Cha Cha at "Pit Toilet"
Copyright © Erik Pennebaker, All rights reserved

Cha Cha scanned the map and wondered "What's 'pit toilet'?"

"Hmmm....perhaps some sort of rock formation resembling a latrine?" I smirked.

"I want to see it!"

We pointed the rental jeep toward 'Pit Toilet', which happened to be in the direction of the only paved road through Arches National Park. The bike remained back at the hotel, up on its centerstand, a slow drip of gear oil spotting the ground. It was monday, labor day, nowhere to tow it. Maybe I'll back up a bit....

I picked up Cha Cha from the airport and we got on the bike and pointed out of Albuquerque. We were heading to Mesa Verde, with reservations at the Farview Lodge. The ride started hot and ended in the rain, some amazing Colorado storms. In my trips in the southwest I haven't seen many storms, so this was a great treat. Unfortunately at the point that we should have put on our fleeces, we didn't - "too much trouble" - and then spent an hour getting colder and colder so that when we arrived at the hotel it took a while to thaw.

We visited a few of the Mesa Verde sites the next morning before pushing off toward Moab. It was then that I heard The Sound. A soft rubbing, in time with the rear wheel turning. I couldn't see a tire rub or find any play in the wheel, but the noise remained. Eventually I decided to press on - knowing it could be The Thing, and that pressing on could make it worse. However it was Sunday, with Monday being a holiday, so to not press on would mean spending 2 days in the middle of nowhere. I hoped if I got to Moab and The Thing got worse I'd at least be somewhere with some things to do.

The Thing is the BMW final drive. Instead of a chain, most BMWs have a shaft drive. The end of the shaft drive, the point where it connects to the rear wheel, is called the final drive, and it's a weak point in the design.

The ride to Moab from Cortez (we took the boring way, in case things got worse) is mainly 65 mph, light traffic, a fair amount of trucks. Our way degraded to the point that we were going 35 or 40 and trying to get out of the way of traffic. By the time we reached Moab you could clearly feel it through the pegs, and the noise was heinous.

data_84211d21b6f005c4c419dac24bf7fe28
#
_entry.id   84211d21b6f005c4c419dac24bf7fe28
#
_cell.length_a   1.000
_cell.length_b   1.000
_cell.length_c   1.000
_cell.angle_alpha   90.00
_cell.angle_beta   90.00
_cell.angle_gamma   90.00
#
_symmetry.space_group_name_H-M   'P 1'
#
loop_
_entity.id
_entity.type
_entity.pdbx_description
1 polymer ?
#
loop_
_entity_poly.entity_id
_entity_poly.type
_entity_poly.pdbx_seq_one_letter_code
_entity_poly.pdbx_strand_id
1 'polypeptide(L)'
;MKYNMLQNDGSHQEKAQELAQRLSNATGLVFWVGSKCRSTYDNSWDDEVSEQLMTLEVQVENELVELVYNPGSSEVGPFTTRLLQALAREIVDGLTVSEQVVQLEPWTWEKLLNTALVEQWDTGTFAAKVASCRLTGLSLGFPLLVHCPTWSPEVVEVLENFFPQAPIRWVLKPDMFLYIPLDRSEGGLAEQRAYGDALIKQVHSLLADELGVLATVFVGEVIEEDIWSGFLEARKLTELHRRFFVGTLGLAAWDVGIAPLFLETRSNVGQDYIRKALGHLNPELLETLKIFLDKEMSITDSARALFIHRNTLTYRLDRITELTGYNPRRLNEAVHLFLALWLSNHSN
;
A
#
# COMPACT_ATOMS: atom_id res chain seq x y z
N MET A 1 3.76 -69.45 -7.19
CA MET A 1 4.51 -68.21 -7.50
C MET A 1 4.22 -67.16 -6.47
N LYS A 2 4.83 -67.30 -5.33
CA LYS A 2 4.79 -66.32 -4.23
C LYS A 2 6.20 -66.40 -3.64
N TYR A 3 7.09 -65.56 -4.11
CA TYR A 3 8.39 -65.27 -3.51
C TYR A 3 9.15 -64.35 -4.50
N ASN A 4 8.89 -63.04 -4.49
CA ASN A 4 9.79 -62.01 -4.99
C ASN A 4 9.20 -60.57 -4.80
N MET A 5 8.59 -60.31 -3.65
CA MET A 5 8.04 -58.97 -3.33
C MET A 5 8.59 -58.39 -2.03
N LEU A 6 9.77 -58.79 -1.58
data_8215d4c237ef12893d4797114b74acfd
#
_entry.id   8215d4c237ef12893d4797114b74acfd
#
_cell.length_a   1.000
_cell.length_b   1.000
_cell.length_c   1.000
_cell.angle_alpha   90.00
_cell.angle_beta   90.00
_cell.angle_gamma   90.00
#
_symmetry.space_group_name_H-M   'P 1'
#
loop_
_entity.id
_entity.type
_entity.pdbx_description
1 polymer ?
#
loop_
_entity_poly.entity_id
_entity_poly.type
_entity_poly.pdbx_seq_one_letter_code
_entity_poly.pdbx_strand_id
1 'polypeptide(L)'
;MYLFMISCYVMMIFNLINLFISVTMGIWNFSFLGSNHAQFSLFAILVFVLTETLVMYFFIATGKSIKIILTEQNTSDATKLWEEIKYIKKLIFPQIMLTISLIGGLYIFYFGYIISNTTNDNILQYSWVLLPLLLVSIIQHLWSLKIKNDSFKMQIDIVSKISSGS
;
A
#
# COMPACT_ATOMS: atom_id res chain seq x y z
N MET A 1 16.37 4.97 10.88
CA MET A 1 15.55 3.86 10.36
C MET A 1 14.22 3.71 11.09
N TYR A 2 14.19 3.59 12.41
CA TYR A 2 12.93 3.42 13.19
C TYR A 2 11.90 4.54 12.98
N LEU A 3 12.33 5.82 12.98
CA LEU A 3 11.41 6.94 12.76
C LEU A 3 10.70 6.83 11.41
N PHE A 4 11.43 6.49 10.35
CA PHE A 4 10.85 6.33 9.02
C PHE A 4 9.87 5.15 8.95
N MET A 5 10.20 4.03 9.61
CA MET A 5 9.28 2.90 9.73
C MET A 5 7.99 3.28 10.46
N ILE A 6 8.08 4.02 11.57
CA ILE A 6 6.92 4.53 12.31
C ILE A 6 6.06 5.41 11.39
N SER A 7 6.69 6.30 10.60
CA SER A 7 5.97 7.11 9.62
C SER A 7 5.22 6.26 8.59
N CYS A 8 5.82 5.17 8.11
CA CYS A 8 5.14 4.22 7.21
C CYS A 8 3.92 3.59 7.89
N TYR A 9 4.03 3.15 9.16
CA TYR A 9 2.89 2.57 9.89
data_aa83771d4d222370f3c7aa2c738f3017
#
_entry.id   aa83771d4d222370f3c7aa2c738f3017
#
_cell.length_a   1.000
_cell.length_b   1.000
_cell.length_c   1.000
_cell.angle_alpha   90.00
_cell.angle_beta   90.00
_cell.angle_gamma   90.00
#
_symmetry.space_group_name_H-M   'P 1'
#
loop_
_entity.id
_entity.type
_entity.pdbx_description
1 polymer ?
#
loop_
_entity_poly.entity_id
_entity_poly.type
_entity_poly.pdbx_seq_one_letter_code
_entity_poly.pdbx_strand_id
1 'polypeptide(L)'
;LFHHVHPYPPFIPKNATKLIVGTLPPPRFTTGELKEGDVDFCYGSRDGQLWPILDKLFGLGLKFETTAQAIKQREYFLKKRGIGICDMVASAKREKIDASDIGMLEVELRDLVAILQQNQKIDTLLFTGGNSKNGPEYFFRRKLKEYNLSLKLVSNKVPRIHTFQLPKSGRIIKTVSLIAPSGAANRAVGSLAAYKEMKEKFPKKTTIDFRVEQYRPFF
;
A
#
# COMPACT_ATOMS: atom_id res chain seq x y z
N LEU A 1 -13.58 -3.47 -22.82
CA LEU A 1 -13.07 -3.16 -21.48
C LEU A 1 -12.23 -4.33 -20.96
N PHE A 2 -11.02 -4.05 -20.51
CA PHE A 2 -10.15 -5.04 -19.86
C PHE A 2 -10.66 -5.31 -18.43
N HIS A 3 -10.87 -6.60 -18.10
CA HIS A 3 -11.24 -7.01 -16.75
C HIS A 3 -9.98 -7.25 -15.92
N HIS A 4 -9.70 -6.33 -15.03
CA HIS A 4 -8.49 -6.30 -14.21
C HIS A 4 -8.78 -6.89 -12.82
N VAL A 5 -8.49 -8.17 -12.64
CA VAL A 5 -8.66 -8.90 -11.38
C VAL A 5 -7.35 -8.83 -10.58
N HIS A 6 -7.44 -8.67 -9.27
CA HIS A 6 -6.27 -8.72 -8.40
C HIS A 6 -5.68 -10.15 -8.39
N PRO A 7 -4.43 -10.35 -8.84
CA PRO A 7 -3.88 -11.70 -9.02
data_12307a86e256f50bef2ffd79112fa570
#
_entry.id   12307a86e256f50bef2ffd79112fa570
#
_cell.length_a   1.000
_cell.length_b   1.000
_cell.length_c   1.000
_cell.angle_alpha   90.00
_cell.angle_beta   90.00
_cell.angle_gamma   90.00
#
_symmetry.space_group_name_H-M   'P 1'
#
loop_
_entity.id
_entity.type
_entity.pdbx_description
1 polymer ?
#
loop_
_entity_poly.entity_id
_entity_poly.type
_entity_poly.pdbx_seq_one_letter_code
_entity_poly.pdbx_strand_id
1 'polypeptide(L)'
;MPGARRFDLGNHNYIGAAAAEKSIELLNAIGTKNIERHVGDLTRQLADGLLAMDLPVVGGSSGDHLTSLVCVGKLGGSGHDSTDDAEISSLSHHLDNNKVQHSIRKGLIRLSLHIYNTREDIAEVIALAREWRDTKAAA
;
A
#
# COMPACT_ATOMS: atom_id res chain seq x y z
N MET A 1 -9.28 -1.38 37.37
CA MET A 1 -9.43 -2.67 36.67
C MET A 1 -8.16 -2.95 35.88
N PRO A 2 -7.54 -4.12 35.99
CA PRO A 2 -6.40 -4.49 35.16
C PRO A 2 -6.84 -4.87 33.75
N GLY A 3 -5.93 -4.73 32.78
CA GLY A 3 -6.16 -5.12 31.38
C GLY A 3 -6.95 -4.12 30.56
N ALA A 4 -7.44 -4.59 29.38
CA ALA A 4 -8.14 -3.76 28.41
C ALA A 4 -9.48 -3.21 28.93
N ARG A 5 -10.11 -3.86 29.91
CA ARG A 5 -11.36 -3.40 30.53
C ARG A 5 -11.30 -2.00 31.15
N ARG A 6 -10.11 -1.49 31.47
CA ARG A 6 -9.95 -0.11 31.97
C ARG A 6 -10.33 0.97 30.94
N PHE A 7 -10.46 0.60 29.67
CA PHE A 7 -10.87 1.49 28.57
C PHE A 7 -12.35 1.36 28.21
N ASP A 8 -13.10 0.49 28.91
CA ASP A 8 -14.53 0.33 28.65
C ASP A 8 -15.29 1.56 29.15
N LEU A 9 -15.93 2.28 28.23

Subsequently, an oil change of the final drive revealed lots of metal flakes and it started leaking, so it became pretty clear the final drive had failed. We prepared for a Tuesday morning tow, and spent Monday in a Jeep. Rentals are pricey but we couldn't stay at the hotel when Cha Cha hadn't seen Arches.

[ tags: 1150GS BMW colorado dmc-lx3 motorcycle travel utah ]

Getting Towed
Copyright © Erik Pennebaker, All rights reserved

This is about the last thing you ever want to see on a trip - unfortunately it's my third time.

The first was a flat tire. It sounds basic but my f650 uses tubes, so if you get a flat you need to be both capable of swapping the tube, and have all the tools to do it. I might have found the skill given enough time on the side of the road, but not having the tools was a deal-breaker.

The second time was also on the f650, this time with an oil pump failure leading to a total engine failure. I'd maintained the bike well and as far as I know there was nothing I could have done to avoid it.

And this last tow - although having all the weight of a passenger with luggage put it over the top, the bearings were probably just spent. Perhaps light use might have gotten a few more miles of it, but apparently these things are time bombs, perhaps at 30k and perhaps at 150k miles. Although the shaft drive is far cheaper and easier to run than a chain/sprocket, it's hard to predict when it will fail - which is troubling.

Amazingly, Grand Junction BMW had the bike working in less than 24 hours. Progressive roadside assistance covered the tow.

Motorcycles are not like cars. For a car, 10,000 miles is nothing. A little tire wear, maybe an oil change. In that time a motorcycle will go through a set of tires (maybe two rear tires), one or two services (oil change, valve adjustment, etc). What you save on gas is lost quickly in maintenance, and that savings can be small anyway; at highway speeds most bikes will do 40 - 60 mpg. Worse, although BMWs can go 100k and beyond without serious engine work, normally 50k motorcycle miles is like 150k on a car.

The skills and preparation you bring to the ride go a long way. I don't have a lot of mechanical skills but I maintain my bikes. I think I ride well, I've learned to ride in lots of terrain, maybe I'm less likely than most to need a tow because of an accident. I now carry tire changing tools. Still, only one of my tows was preventable, and I think I would have needed a lot more mechanical skill to have fixed this last one by myself.

So if you want to ride across the country, you have to deal this with. I'm left to hope I've gotten a few of these out of the way, so maybe I'll have some clear sailing for a while.

[ tags: 1150GS BMW colorado dmc-lx3 motorcycle tow travel utah ]

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